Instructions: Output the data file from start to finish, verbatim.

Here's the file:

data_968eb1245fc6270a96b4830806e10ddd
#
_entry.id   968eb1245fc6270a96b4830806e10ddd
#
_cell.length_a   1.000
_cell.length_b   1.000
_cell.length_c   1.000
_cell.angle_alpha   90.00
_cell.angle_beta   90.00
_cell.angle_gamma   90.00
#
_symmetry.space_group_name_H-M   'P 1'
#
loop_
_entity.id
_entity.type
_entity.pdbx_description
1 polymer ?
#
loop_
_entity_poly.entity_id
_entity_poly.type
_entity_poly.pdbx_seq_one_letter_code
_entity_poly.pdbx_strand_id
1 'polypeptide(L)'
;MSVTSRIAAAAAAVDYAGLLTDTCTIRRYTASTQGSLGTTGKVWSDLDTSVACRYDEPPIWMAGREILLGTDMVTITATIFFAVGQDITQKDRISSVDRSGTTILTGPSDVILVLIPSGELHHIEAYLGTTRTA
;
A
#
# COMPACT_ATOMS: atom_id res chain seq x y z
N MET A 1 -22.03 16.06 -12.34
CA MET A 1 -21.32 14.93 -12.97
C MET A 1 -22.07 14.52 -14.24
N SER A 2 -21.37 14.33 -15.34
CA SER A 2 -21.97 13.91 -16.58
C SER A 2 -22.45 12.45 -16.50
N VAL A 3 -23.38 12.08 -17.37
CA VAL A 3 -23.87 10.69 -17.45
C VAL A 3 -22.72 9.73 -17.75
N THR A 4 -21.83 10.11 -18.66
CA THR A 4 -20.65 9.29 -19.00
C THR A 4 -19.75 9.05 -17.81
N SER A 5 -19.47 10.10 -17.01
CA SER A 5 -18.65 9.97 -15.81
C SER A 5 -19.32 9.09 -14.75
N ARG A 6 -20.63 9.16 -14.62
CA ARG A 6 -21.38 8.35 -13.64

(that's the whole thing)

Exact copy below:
data_968eb1245fc6270a96b4830806e10ddd
#
_entry.id   968eb1245fc6270a96b4830806e10ddd
#
_cell.length_a   1.000
_cell.length_b   1.000
_cell.length_c   1.000
_cell.angle_alpha   90.00
_cell.angle_beta   90.00
_cell.angle_gamma   90.00
#
_symmetry.space_group_name_H-M   'P 1'
#
loop_
_entity.id
_entity.type
_entity.pdbx_description
1 polymer ?
#
loop_
_entity_poly.entity_id
_entity_poly.type
_entity_poly.pdbx_seq_one_letter_code
_entity_poly.pdbx_strand_id
1 'polypeptide(L)'
;MSVTSRIAAAAAAVDYAGLLTDTCTIRRYTASTQGSLGTTGKVWSDLDTSVACRYDEPPIWMAGREILLGTDMVTITATIFFAVGQDITQKDRISSVDRSGTTILTGPSDVILVLIPSGELHHIEAYLGTTRTA
;
A
#
# COMPACT_ATOMS: atom_id res chain seq x y z
N MET A 1 -22.03 16.06 -12.34
CA MET A 1 -21.32 14.93 -12.97
C MET A 1 -22.07 14.52 -14.24
N SER A 2 -21.37 14.33 -15.34
CA SER A 2 -21.97 13.91 -16.58
C SER A 2 -22.45 12.45 -16.50
N VAL A 3 -23.38 12.08 -17.37
CA VAL A 3 -23.87 10.69 -17.45
C VAL A 3 -22.72 9.73 -17.75
N THR A 4 -21.83 10.11 -18.66
CA THR A 4 -20.65 9.29 -19.00
C THR A 4 -19.75 9.05 -17.81
N SER A 5 -19.47 10.10 -17.01
CA SER A 5 -18.65 9.97 -15.81
C SER A 5 -19.32 9.09 -14.75
N ARG A 6 -20.63 9.16 -14.62
CA ARG A 6 -21.38 8.35 -13.64